I’ve written before about some of the seminal influences on my writing, but I want to focus today on work by black authors I’d consider critical to my understanding of race, culture, class, and narrative. Regular readers know that, as an historian, I consider history to be something of a symphony, where all cultures and voices need to be present in order to make the music.
As a child growing up in a predominantly white area, my first exposure to African-American culture came through my television set. The first book on my list is one I first listened to on PBS’ Reading Rainbow, read by LeVar Burton. The book, Striped Ice Cream by Joan Lexau, was about a little girl who, like me, worried that she wouldn’t get the birthday present she wanted because her family was poor. I related to her on that level, and only peripherally noticed that her skin color was different from mine.
As I grew older, my aunt, who lived in and among the historically black neighborhoods of Minneapolis and St. Paul, introduced me to one of my favorite authors: Maya Angelou. The first work I read of hers was I Know Why The Caged Bird Sings, and I rank it as transformative for me. I inhaled every other book and work I could get my hands on by Ms. Angelou, and I grieved when she passed. Her stories about growing up as a black woman, living as an artist, and working as an activist electrified me.
I already knew I wanted to be a journalist; Angelou’s work made me understand that the stories I told needed to come from all segments of society. She opened my eyes to the assumptions I’d internalized from my limited interactions with people from other backgrounds, colors, creeds, and cultures, and in demonstrating how she found her voice, I learned to find mine.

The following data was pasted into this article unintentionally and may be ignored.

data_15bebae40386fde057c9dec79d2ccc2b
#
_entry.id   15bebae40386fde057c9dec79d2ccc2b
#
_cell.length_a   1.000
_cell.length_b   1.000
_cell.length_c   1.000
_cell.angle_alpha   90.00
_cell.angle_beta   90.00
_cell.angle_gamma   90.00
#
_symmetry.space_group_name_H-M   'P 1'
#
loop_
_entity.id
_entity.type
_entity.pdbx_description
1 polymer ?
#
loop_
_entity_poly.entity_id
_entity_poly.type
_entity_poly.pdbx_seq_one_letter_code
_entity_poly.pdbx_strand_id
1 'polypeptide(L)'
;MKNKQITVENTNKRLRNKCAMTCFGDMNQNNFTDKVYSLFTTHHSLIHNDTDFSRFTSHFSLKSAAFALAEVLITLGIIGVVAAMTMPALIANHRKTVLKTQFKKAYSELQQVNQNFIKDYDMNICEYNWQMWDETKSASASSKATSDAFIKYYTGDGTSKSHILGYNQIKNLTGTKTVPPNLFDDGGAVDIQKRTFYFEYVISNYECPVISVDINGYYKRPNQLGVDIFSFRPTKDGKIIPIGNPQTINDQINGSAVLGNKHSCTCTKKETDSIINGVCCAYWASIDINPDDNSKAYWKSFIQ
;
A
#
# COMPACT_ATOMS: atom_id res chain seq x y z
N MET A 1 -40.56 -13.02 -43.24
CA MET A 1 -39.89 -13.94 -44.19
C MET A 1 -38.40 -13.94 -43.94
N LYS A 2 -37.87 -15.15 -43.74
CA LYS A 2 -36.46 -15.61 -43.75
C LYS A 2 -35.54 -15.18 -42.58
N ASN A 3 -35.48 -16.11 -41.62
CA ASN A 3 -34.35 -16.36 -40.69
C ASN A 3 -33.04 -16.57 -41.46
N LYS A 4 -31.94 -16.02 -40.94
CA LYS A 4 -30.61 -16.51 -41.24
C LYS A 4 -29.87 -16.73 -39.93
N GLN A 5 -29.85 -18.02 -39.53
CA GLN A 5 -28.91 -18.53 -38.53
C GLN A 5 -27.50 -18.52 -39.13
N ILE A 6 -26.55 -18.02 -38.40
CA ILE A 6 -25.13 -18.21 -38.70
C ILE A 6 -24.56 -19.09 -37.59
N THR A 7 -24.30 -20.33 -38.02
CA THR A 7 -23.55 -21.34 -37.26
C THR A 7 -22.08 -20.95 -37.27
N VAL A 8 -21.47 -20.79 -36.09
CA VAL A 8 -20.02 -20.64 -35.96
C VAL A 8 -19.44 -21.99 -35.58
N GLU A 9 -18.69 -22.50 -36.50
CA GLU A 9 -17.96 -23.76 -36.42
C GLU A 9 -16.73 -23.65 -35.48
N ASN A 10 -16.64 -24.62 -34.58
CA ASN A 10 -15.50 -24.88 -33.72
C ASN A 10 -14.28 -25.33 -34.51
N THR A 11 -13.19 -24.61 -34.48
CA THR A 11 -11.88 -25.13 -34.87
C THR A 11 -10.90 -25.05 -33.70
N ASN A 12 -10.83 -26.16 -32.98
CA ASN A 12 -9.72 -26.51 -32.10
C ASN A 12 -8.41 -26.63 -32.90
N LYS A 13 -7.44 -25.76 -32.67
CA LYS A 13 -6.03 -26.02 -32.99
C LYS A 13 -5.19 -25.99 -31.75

From there, it was Alice Walker. Toni Morrison. Audre Lorde. Alex Haley. Ralph Ellison. bell hooks. Zora Neale Hurston. It was Oprah, whose rise as a journalist offering space for her viewers to tell their own stories was stunning to witness. I read the works of Martin Luther King, Jr., and I started to read an up-and-coming columnist from the Miami Herald named Leonard Pitts, Jr.
I have been extraordinarily busy in the last five years, personally, but my original passion to find my own voice, and now, as an educator, helping others find theirs, remains. Education doesn’t stop as we get older. On my to-be-read list right now are works by former President Barack Obama, former First Lady Michelle Obama, and novels by Pitts, who won a Pulitzer Prize for Commentary in 2004. His latest novel, The Last Thing You Surrender, is on my e-reader right now.
I can’t honestly say this is a comprehensive list, in any fashion. In thinking about this topic, I Googled “favorite works by black authors,” and my list of new works to read easily tripled. As we move forward in this moment, let’s remember the importance of making our voices heard, and elevating those voices that could otherwise be lost.